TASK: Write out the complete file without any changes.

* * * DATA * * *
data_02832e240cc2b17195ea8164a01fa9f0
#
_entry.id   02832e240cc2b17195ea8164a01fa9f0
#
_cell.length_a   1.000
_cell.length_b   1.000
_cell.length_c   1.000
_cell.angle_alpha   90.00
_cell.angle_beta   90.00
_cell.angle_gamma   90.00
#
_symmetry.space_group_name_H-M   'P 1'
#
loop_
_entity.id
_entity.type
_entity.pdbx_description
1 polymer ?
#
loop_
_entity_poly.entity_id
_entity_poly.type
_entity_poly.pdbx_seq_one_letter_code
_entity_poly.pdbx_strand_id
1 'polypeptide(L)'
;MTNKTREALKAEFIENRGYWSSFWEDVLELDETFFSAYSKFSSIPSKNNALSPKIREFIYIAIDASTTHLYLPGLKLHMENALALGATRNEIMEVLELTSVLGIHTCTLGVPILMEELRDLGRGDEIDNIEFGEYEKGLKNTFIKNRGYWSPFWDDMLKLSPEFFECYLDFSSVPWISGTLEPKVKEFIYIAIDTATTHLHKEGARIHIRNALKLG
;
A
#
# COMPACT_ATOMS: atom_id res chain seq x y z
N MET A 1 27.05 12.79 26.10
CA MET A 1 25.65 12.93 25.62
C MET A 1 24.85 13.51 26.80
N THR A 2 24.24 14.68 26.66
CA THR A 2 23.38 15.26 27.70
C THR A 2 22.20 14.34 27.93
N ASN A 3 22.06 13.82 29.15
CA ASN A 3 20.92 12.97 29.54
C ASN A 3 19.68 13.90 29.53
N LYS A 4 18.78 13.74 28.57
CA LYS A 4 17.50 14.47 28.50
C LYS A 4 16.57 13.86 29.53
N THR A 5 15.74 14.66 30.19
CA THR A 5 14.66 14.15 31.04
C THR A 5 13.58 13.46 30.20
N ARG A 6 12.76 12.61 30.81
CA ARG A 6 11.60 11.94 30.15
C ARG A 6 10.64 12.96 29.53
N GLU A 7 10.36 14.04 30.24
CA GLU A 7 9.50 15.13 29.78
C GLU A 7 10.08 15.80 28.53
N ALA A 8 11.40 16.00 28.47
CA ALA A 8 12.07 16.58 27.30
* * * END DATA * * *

data_02832e240cc2b17195ea8164a01fa9f0
#
_entry.id   02832e240cc2b17195ea8164a01fa9f0
#
_cell.length_a   1.000
_cell.length_b   1.000
_cell.length_c   1.000
_cell.angle_alpha   90.00
_cell.angle_beta   90.00
_cell.angle_gamma   90.00
#
_symmetry.space_group_name_H-M   'P 1'
#
loop_
_entity.id
_entity.type
_entity.pdbx_description
1 polymer ?
#
loop_
_entity_poly.entity_id
_entity_poly.type
_entity_poly.pdbx_seq_one_letter_code
_entity_poly.pdbx_strand_id
1 'polypeptide(L)'
;MTNKTREALKAEFIENRGYWSSFWEDVLELDETFFSAYSKFSSIPSKNNALSPKIREFIYIAIDASTTHLYLPGLKLHMENALALGATRNEIMEVLELTSVLGIHTCTLGVPILMEELRDLGRGDEIDNIEFGEYEKGLKNTFIKNRGYWSPFWDDMLKLSPEFFECYLDFSSVPWISGTLEPKVKEFIYIAIDTATTHLHKEGARIHIRNALKLG
;
A
#
# COMPACT_ATOMS: atom_id res chain seq x y z
N MET A 1 27.05 12.79 26.10
CA MET A 1 25.65 12.93 25.62
C MET A 1 24.85 13.51 26.80
N THR A 2 24.24 14.68 26.66
CA THR A 2 23.38 15.26 27.70
C THR A 2 22.20 14.34 27.93
N ASN A 3 22.06 13.82 29.15
CA ASN A 3 20.92 12.97 29.54
C ASN A 3 19.68 13.90 29.53
N LYS A 4 18.78 13.74 28.57
CA LYS A 4 17.50 14.47 28.50
C LYS A 4 16.57 13.86 29.53
N THR A 5 15.74 14.66 30.19
CA THR A 5 14.66 14.15 31.04
C THR A 5 13.58 13.46 30.20
N ARG A 6 12.76 12.61 30.81
CA ARG A 6 11.60 11.94 30.15
C ARG A 6 10.64 12.96 29.53
N GLU A 7 10.36 14.04 30.24
CA GLU A 7 9.50 15.13 29.78
C GLU A 7 10.08 15.80 28.53
N ALA A 8 11.40 16.00 28.47
CA ALA A 8 12.07 16.58 27.30